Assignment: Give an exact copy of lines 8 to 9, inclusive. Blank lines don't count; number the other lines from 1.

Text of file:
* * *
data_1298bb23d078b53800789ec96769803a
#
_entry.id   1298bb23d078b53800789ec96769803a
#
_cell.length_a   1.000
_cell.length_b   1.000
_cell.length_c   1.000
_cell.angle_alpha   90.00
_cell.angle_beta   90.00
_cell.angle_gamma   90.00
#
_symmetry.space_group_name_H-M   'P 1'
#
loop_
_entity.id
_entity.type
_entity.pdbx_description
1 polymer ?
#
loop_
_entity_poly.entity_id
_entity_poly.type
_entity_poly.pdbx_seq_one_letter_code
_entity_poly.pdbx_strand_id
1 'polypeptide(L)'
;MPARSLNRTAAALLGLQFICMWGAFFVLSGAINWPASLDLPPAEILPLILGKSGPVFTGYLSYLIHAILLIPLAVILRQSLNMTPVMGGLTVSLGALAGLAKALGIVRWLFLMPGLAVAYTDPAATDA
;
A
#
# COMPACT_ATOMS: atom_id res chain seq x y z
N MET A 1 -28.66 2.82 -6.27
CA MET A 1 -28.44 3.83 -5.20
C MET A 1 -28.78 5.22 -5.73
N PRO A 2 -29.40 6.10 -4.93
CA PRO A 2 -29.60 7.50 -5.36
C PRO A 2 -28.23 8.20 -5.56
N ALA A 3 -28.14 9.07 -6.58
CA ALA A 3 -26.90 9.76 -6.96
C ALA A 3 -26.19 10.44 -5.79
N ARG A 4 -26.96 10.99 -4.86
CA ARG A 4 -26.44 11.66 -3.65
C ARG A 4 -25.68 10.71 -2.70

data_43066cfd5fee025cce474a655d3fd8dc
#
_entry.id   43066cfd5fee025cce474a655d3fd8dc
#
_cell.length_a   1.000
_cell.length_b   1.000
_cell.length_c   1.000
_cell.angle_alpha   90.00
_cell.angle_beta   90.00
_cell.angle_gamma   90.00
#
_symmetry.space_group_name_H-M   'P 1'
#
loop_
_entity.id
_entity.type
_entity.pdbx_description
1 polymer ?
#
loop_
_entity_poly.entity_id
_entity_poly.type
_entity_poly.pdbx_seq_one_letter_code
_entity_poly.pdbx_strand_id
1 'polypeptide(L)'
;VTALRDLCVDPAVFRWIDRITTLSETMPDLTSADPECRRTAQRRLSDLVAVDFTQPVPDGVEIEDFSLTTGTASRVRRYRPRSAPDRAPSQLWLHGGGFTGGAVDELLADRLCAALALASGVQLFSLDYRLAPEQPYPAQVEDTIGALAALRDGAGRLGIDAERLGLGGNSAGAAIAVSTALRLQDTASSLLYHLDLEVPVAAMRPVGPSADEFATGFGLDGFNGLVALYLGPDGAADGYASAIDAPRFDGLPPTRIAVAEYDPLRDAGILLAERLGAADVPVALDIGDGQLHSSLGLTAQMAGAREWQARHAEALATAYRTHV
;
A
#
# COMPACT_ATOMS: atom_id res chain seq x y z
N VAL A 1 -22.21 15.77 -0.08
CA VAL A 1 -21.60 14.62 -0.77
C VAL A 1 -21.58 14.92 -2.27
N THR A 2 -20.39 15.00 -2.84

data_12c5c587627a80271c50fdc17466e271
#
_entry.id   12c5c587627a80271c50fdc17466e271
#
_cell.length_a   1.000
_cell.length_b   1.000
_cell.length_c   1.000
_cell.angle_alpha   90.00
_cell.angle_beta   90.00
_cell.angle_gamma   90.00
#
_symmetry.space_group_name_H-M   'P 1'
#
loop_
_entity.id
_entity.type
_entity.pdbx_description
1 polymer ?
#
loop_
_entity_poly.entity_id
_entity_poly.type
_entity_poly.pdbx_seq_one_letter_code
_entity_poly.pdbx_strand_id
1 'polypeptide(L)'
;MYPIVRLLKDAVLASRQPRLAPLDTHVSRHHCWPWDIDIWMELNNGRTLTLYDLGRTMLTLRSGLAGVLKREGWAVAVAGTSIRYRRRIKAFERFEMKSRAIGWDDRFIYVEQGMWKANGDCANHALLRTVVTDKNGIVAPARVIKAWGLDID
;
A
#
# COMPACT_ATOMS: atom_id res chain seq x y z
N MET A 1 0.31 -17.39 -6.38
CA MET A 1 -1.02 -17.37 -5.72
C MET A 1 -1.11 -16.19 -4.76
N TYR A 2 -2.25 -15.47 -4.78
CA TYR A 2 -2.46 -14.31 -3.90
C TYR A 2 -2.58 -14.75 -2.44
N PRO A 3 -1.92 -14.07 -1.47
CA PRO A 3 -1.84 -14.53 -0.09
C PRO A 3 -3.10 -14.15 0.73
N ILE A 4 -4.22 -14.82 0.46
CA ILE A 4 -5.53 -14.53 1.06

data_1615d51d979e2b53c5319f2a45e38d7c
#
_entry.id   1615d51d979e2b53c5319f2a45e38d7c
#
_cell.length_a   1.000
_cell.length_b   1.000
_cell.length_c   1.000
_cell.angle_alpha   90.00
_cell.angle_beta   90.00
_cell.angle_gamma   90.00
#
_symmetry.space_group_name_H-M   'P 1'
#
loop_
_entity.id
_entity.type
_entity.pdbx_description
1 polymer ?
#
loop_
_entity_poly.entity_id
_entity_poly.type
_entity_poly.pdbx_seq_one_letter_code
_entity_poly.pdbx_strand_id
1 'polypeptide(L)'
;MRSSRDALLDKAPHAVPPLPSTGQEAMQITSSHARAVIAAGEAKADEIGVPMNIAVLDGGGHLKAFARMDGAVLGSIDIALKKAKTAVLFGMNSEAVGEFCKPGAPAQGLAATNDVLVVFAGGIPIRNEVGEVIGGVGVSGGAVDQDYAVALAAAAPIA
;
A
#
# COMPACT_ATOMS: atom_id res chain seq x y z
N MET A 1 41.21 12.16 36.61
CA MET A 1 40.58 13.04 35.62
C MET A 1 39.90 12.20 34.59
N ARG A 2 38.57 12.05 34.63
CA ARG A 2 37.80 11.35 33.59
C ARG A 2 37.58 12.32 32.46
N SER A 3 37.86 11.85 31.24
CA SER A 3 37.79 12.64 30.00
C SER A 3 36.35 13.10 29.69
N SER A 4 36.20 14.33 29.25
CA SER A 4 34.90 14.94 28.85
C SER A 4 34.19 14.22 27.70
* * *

_cell.angle_alpha   90.00
_cell.angle_beta   90.00